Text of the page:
Whether the medical condition is chronic or acute, the advantages of pet therapy have been undoubtedly proved. There is no doubt in my mind that pets have that sixth sense and can help us cope with stressful situations, break the isolation and offer comfort. It is Charmaine’s unconditional loyalty and acceptance that reassured my daughter of her well-being and brought her comfort.

Do you have a special pet in your life?


Comments (5) -

Joanna Tierno
12:54 PM on Friday, October 05, 2012

I've always had pets & they have helped me thorough illness throughout my life.  My cats are happy to stay in bed with me forever and so they have sometimes been my only company when I was sick.  Especially before I married knowing they were counting on me to be OK also motivated me to not give up and get better.  Today I have both birds & cats.  I'm home a lot so I enjoy their company & all the silly things they do.  They make being home fun & our house wouldn't be home without them!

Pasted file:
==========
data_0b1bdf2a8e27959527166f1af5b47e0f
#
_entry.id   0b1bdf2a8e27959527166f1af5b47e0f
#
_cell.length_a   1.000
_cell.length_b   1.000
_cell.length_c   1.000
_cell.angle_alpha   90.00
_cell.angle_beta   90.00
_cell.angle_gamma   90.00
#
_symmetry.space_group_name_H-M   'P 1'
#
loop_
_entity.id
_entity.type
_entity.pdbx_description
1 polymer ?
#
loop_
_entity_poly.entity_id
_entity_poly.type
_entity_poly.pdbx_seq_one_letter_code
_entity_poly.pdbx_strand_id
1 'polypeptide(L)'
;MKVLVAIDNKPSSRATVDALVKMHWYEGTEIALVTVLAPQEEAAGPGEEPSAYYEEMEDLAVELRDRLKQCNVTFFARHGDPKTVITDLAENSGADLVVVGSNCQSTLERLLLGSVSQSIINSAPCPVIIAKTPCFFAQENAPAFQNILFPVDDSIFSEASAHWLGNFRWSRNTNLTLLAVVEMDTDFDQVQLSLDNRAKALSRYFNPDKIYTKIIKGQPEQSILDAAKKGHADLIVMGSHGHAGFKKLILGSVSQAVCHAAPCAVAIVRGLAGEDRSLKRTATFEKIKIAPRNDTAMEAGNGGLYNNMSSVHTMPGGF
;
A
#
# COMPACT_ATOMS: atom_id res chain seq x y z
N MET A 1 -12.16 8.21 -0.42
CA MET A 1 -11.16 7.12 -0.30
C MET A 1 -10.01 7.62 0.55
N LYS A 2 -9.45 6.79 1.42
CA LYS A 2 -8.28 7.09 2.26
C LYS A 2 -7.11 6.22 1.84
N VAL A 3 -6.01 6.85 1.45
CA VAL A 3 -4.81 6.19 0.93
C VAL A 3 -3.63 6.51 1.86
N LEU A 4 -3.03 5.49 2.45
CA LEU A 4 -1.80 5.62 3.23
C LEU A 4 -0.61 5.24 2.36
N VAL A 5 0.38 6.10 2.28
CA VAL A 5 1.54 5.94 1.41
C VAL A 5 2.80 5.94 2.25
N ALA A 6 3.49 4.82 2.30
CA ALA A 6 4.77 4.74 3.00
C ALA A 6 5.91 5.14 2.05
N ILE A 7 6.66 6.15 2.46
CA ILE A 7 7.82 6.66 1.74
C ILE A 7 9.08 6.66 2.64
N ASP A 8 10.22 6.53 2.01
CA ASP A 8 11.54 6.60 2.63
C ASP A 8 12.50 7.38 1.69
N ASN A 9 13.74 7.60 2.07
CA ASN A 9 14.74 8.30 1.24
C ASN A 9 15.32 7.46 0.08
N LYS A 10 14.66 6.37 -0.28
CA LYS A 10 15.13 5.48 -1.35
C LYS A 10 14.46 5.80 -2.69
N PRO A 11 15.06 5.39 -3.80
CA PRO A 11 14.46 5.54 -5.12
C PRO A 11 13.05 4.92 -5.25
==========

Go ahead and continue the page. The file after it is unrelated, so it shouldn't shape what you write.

Paula King
3:08 PM on Friday, October 05, 2012

This is a 5 star article as far as I am concerned. I too have a dog that is my 'shadow' and is very aware of all of my ups and downs.  He follows me everywhere, 'talks' to me, although not a cuddly dog (he is a 100lb German Shepherd) he still allows me to snuggle up to him.  Just listening to him breath and feeling his body expand and contract helps to calm me and forget about some of the bumps faced with CVID.  I can tell him anything and not worry that I am causing stress in someone's life.  I have a wonderful supportive husband but there are times when he does not need to 'handle' every moment of my life.  I take him on walks twice a day and he loves to 'play' with the towel I dry him with after getting cooled off with the hose. These walks often get me up and out when I would have rather just blobbed on the couch and forgot about exercise. He knows exactly when it is 'out/play' time and will not let me out of my commitment to him.  I could talk about the benefits of having him for a long time but the bottom line is that because of him CVID and the bumps are tolerable. He is an answer to prayer! and I thank God for my dog.  Thank you for sharing your story Annaben.    

Rebecca Zook
6:58 PM on Friday, October 05, 2012